James Helmore, general manager of Lake Wanaka Tourism said there was a positive buzz of excitement in town, "The ski season has started and it is great to see keen skiers and boarders coming from around the globe to experience our four world class resorts and enjoy the unique alpine town. We are looking forward to the busy season ahead", he said. Lake Wanaka’s resorts will again host many national and international events over the coming winter months. Events such as the 100% Pure New Zealand Winter Games, incorporating the LG FIS Snowboard World Cup, and the Burton New Zealand Open will offer spectacular action from world class athletes. The new developments for Lake Wanaka’s resorts include: a new FIS certified trail and expansion of terrain at Cardrona with a snowmaking upgrade to cover the entire resort, night skiing and riding extended to three nights a week at Snow Park NZ as well as new all-inclusive accommodation packages. Treble Cone is offering free use of the lower mountain learner lifts all season long and 90 minute complimentary guided tours of the mountain (groomed trails) twice daily.

Saturday, July 4, 2009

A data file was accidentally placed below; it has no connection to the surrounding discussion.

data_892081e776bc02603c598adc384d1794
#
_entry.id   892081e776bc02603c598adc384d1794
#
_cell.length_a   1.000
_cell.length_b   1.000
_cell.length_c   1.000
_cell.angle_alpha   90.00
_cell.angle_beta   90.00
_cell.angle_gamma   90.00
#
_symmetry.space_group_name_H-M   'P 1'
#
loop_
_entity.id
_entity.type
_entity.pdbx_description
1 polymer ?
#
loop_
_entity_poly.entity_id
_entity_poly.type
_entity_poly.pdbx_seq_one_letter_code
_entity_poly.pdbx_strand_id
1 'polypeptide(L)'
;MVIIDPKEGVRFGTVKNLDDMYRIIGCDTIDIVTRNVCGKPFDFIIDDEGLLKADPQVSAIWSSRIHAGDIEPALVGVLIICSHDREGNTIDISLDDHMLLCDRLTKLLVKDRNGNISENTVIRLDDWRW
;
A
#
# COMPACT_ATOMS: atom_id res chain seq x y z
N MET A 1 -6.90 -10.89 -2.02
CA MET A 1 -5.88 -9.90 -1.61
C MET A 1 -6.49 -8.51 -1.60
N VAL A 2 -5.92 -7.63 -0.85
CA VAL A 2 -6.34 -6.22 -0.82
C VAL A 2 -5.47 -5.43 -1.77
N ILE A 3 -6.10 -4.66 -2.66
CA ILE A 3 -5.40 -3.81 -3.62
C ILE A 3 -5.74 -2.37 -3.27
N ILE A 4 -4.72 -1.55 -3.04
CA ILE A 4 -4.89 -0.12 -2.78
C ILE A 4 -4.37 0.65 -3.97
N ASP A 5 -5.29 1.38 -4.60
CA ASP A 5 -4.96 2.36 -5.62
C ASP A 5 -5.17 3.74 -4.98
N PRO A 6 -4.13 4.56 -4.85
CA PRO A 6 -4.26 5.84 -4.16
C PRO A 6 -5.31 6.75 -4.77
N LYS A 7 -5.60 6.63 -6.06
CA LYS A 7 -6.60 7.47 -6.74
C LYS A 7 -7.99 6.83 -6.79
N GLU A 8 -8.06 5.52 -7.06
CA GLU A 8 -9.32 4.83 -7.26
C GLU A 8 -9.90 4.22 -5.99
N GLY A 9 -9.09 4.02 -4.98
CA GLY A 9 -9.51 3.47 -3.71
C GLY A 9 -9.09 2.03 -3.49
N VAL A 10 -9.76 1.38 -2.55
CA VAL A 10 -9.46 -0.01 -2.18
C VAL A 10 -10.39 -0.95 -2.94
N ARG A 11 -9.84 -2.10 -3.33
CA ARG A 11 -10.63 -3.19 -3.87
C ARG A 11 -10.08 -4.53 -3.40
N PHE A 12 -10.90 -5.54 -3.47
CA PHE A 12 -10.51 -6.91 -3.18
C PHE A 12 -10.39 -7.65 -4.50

'Greener' Fireworks Available for Ski Resorts

Patrick Thorne reports scientists are helping pyrotechnicians to make their colourful green fireworks even greener for the environment. The same chemistry that makes the crowds in ski resorts "ooh" and "ah" each New Years Eve apparently also rains "potentially toxic compounds on their heads", so scientists across the globe are helping pyrotechnicians to make their colorful green fireworks even greener for the environment.
The chemical reactions in a firework start with a stream of hot gas released by burning fuel -- a charcoal mixture called "black powder" -- that pushes the rocket upwards. This fuel feeds on oxygen produced by an "oxidizer". At the top of the rocket's path, a second charge of powder ignites and explodes with a hue determined by a "color agent" mixed with the powder. Green fireworks get their color from the metal barium and burn thanks to the oxidizer perchlorate, the same chemical that NASA puts in the solid rockets used to launch astronauts into space. When a firework explodes, it scatters traces of various chemicals into the environment. This year, a study found that the snow on New Year's Day in Saalbach, Austria contained 800 times more barium than it did before the previous night's fireworks show.